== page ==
Your COVID Recovery

The new ‘Your COVID Recovery’ service forms part of NHS plans to expand access to COVID-19 rehabilitation treatments for those who have survived the virus but still have problems with breathing, mental health problems or other complications. Details of this service can be seen by clicking of the link below.


Dr Lisa Hinton, Senior Research Associate, Cambridge University

Recovery after ICU
As intensive care units (ICUs) ready themselves for a tsunami of critically ill patients, and the nation learns about the vital importance of ventilators and CPAP machines, I want to write about survival and recovery. I write from experience of three weeks in ICU with community acquired pneumonia. Shared experiences which can be powerfully helpful for patients and families. There are resources, signposted below, which capture these experiences and could provide valuable support.

Being a patient in intensive care is a frightening experience, unlike any you are likely to have had in hospital before. Many are traumatised and haunted by the experience. An ICU is noisy. Machines whirr and bleep constantly, their traces, recording your vital signs, become hypnotic. Staff, although muted, need to talk and move around as they provide care. An ICU is also profoundly disorientating. While sedated, one can lose days or weeks. The constant light removes all sense of day and night.

Once conscious you often are too ill to move, talk or do anything for yourself. You may feel profoundly frustrated and powerless. Then there is the sleeplessness. I was too scared to go back to sleep after I had been woken up. There is the knowledge that those around you are dying.

The experience of ICU doesn’t end once you’ve been discharged onto a general ward, or home. For me, those weeks and months felt like the aftermath of an earthquake as I came to terms with how ill I had been and began the long and slow path to recovery. There is the physical recovery from a critical illness. It can and probably will take many months to feel strong again. Then there is the psychological recovery. Many experience nightmares and sleeplessness once they are home. Some develop PTSD. While there is more understanding and recognition of these effects now, the follow up that ICU nurses often offer is likely to the thin on the ground in the coming months as they deal with the current crisis.

Being in ICU and recovery is an experience like no other. It can be isolating when those around you have no sense of what you have been through. Reading about the experiences of others can be a source of support. The Healthtalk resources described below were not available when I came out of ICU in 2003. When I read them, I was blown away by their power and heartened to discover I was not alone in finding recovery hard. Here finally were the voices of other people who had been to the same strange place as me, and recovered.

These shared experiences can also help relatives and friends prepare themselves and think about how they respond and support their loved ones.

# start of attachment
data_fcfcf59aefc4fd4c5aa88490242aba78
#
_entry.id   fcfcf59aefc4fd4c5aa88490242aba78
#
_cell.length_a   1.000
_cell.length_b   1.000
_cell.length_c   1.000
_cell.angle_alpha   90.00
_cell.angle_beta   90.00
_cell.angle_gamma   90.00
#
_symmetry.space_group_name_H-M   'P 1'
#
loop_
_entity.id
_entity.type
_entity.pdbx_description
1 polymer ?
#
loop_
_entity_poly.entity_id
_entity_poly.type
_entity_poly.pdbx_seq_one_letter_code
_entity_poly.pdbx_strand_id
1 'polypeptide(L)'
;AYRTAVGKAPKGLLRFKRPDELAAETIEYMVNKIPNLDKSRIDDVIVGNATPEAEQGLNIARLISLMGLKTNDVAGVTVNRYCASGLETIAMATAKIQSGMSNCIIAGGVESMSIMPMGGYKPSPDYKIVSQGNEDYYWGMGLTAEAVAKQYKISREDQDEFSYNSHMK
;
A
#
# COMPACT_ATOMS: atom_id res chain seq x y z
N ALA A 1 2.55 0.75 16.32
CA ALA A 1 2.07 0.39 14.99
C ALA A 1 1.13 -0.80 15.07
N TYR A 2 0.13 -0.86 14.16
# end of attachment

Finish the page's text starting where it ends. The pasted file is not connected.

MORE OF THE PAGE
ICNARC funded research into the experiences of ICU patients and relatives, interviewing people around the country about their experiences.

Patients. You can read about the experiences of 40 other ICU patients on Healthtalk.

Family and friends. Healthtalk also has a resource for family and friends where you can read about the experiences of 38 relatives of an intensive care patient.

After childbirth. There are also experiences of mothers who have needed ICU care after childbirth.

Additional resources

Royal Berkshire Hospital ICU Support Group

Lisa Hinton, Trustee ICNARC

[1] Conducted by the Health Experiences Research Group in the Nuffield Department of Primary Care, University of Oxford.

Covid-19: the challenge after intensive care

As the UK’s coronavirus patients begin to leave ICU's Jacqui Thornton examines how the NHS can meet a “tsunami of need” (British Medical Journal 9th May 2020). Download pdf

Covid-19: the challenge after intensive care - A Patients Perspective

Having both been long stay patients in an intensive care unit (ICU) in the 2000's, we understand the importance of physical and psychological rehabilitation after discharge.

We were some of the lucky few that could attend a follow-up clinic (run by the Royal Berkshire Hospital), which in the long term improved our quality of life as well as, we believe, reducing our chances of needing to call on the services of the NHS. It’s difficult for us, even with our experience of ICU stays, to comprehend the trauma covid-19 patients are suffering now and will suffer in the future.

We envisage two particular challenges for these patients. First, the lack of contact and support from relatives and friends while in ICU: after discharge these can, in more usual circumstances, help fill the gaps in a patient’s memory, giving a clearer understanding of an ICU stay. Second, dealing with the visual images of staff in full personal protective equipment (dehumanising the staff, in the eyes of the patients) will add an extra dimension to the hallucinations and nightmares that are prevalent in ICU.

There may therefore be greater need for rehabilitation after a covid-19 ICU stay, and it’s vital that a support network be put in place, especially with the exceptionally high number of cases. Ex-patient and relative support groups can help with this burden in conjunction with sponsoring hospital ICUs, as the importance of interacting with others who have been through a similar experience cannot be underestimated.

It should also not be forgotten that a support structure will be needed for relatives suffering from the experience of not being there when their loved ones most needed them (this will also affect the patients)—and, in some cases, the knowledge that they were unable to comfort them in their last hours.

Matt Wiltshire, Gordon Sturmey